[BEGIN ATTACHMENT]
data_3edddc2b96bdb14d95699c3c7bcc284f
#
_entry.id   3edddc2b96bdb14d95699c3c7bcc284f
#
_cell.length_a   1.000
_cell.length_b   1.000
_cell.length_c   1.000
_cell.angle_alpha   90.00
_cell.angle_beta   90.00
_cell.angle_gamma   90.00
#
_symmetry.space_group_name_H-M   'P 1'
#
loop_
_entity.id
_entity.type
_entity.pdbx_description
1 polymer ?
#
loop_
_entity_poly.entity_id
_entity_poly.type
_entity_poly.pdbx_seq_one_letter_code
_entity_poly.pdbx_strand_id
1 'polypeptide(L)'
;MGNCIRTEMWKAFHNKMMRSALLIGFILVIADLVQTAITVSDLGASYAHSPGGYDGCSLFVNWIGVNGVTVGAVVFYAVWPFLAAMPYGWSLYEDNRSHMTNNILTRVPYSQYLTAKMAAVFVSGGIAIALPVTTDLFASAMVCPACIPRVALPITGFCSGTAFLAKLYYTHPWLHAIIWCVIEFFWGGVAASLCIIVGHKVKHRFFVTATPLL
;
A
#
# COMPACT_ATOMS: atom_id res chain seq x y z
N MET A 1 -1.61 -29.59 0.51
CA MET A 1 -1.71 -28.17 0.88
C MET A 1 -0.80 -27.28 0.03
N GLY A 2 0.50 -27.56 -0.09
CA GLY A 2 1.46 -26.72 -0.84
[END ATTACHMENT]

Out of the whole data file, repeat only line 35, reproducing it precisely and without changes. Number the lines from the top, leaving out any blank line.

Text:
CA GLY A 2 1.46 -26.72 -0.84